# I finally discovered why Javascript Sets exist!

My first practical takeaway from learning Clojure

I've used Javascript Sets to de-duplicate items in an array for a few years, but I never understood it beyond that. It felt like one of those obscure language features that would never fully make it into my programs...

// My only usage of sets so far const uniqueTags = Array.from(new Set(tags))

But reading Russ Olsen's Getting Clojure (which is super well written and fun, by the way!), I casually came upon this line:

Since sets are all about membership, the main thing you can do with them is discover if this or that value is in the set.(Page 32)

And then it dawned on me: Sets are *solely* a collection of unique values, so there's no better tool for these use cases it specializes in.

## Use-case #1: checking if item is in collection

`Set.has`

is faster than `Array.includes`

:

// With Arrays const singletonTypes = ['home', 'settings'] const isSingleton = singletonTypes.includes(doc._type) // With Sets - faster const singletonTypes = new Set(['home', 'settings']) const isSingleton = singletonTypes.has(doc._type)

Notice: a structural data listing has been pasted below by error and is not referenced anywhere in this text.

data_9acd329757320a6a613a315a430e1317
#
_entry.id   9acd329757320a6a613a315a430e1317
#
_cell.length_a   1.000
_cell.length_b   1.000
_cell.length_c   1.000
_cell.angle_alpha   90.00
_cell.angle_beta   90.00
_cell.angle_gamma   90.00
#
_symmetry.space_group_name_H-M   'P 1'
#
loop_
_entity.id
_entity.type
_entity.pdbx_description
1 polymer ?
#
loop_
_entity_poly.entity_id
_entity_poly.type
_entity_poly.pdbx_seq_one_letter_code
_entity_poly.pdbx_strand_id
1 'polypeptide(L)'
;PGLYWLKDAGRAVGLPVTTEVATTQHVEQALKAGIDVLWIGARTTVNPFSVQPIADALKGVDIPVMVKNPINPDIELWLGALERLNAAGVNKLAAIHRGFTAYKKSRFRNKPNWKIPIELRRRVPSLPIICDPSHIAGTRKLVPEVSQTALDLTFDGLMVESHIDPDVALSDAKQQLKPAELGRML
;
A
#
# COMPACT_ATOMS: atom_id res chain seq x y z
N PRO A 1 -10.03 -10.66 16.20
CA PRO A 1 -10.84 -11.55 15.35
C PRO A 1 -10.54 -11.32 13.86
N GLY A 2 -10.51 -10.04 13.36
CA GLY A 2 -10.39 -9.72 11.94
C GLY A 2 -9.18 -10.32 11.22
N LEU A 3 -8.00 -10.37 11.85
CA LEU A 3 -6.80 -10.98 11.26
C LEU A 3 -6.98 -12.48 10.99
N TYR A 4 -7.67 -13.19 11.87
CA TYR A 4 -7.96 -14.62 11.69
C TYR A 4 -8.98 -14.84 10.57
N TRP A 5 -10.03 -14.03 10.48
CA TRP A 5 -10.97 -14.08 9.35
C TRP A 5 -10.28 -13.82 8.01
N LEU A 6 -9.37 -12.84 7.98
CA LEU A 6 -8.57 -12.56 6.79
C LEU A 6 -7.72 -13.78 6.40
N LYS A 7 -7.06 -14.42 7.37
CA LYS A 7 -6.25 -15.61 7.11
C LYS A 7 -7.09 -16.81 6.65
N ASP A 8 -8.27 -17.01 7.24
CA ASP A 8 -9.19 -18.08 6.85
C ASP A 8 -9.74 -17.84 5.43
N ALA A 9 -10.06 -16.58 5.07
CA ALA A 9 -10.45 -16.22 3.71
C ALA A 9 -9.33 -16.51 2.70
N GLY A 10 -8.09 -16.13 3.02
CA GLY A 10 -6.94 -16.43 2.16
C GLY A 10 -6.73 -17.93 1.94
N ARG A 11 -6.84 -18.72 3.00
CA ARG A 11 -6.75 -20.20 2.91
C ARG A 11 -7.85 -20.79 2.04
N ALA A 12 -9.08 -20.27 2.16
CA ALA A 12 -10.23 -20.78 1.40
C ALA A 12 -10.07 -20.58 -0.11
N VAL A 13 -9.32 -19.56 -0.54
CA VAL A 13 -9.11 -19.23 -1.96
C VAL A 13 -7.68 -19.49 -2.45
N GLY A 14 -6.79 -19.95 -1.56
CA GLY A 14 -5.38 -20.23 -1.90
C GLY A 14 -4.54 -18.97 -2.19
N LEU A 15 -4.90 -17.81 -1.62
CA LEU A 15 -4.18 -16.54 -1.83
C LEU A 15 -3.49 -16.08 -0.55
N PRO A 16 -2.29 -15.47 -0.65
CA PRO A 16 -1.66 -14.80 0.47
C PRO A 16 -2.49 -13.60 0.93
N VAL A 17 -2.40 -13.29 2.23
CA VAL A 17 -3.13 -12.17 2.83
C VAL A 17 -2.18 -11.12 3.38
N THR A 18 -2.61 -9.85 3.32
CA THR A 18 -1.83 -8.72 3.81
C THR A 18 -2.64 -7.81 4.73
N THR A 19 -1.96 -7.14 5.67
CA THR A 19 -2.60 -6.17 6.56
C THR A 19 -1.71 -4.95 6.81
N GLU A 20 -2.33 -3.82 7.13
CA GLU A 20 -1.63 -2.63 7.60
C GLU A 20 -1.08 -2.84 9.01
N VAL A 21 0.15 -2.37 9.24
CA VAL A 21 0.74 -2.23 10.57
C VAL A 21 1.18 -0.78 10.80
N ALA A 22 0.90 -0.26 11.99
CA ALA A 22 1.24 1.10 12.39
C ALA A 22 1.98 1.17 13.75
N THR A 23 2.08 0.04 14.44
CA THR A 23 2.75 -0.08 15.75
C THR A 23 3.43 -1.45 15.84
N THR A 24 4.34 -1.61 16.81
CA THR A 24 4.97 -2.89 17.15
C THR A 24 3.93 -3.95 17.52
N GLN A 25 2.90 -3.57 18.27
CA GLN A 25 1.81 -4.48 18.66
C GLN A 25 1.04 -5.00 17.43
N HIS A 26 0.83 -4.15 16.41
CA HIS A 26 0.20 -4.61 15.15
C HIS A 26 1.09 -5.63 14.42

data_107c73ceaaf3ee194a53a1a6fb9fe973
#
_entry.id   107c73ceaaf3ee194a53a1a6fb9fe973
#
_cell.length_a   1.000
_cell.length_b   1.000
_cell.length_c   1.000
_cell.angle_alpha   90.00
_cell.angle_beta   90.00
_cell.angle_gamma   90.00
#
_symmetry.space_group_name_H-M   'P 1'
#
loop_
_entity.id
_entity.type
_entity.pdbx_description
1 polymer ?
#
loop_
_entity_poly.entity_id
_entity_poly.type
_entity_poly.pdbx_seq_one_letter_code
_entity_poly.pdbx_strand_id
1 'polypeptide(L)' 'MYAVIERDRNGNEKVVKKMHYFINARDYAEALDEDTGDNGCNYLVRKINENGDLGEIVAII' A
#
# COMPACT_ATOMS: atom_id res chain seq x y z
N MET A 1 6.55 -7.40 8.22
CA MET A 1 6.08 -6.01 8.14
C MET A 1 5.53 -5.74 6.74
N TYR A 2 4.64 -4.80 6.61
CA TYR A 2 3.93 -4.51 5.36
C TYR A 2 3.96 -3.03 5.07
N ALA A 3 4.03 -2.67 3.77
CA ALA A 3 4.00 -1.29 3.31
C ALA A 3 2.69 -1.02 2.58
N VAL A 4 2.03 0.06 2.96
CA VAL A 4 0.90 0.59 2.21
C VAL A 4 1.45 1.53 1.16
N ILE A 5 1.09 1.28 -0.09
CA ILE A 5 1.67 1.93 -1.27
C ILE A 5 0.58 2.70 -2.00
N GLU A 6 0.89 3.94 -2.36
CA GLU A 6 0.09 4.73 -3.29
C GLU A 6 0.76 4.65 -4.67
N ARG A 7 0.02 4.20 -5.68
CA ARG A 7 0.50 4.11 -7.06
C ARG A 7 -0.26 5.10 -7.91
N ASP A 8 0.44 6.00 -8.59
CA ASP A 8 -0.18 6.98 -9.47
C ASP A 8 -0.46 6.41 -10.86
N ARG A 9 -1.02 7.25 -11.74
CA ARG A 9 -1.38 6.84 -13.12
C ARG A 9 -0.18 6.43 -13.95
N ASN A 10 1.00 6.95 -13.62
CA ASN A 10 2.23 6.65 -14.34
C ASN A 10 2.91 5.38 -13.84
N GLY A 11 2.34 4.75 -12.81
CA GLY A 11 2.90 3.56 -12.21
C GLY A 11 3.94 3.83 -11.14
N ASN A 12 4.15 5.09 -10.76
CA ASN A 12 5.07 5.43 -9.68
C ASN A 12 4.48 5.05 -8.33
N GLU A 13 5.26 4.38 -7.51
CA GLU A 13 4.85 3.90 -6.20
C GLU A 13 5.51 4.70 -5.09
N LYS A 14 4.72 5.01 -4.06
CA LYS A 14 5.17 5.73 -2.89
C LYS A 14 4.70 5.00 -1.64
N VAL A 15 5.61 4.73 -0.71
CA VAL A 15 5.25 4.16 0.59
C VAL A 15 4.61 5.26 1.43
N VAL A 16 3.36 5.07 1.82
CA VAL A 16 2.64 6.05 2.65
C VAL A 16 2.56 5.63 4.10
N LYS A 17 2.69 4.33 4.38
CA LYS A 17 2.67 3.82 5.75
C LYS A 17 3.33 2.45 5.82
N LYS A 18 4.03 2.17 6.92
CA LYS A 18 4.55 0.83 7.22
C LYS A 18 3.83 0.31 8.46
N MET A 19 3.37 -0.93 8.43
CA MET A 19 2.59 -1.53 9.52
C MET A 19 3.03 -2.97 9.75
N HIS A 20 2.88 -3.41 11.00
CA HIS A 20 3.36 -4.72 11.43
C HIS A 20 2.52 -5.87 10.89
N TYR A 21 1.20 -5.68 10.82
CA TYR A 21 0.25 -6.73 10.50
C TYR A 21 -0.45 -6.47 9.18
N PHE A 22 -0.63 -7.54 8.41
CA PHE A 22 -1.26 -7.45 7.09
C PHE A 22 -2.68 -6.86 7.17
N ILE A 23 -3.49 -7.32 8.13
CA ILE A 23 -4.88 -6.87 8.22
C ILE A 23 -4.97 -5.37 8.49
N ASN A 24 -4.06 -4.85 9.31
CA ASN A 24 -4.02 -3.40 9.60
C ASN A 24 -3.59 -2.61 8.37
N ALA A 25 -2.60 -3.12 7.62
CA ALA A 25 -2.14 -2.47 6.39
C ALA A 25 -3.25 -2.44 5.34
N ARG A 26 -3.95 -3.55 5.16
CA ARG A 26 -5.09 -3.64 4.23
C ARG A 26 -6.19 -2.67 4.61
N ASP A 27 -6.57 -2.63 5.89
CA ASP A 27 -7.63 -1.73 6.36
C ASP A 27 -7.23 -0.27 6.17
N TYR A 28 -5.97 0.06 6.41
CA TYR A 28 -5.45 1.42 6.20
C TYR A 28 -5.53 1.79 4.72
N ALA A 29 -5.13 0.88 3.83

Of course, with few items this is negligible. But this could be a performance opportunity when there are hundreds, thousands of items in a set that is being checked multiple times per second, such as the render method of hundreds of a React/Svelte components.

## Use-case #2: ensuring collection has no duplicates

This is way easier with sets:

// With arrays, you manually need to check if item isn't already there if (!singletonTypes.includes('settings')) { singletonTypes.push('settings') } // With Sets singletonTypes.add('settings') // if already exists, it'll be skipped

## Issues with Sets

- Set order is according to time of addition and you can't overwrite this behavior
- Arrays are still the go-to option for tightly ordered lists of values

- Sets aren't immutable like in Clojure and they aren't as easy to make immutable like Arrays, so be careful of side-effects in seemingly innocent contexts
- Sets are rare in most real-world JS, so your code may end up more complicated and inaccessible to beginners than needed

So... yeah, I'm not convinced I'll actually use sets, but now I know how it could be useful. I feel slightly more capable with the language 😊

## Bonus: sets are a mathematical concept

These come from the mathematical model of sets. That thing we used in school exercises to denote that a given variable was a real number, `α ∈ R`

, is a practical use of sets.

And reading the Wikipedia article on Sets, I discovered where the term "singleton" came from! It's the sole item in a mathematical set. Next time I create a singleton in my content model, I'll definitely think of Sets.

This is my first "real-world" example of how much programming is based on Mathematics, I'm hooked!

Next up is getting a good grip on Map - but that's a challenge for another time.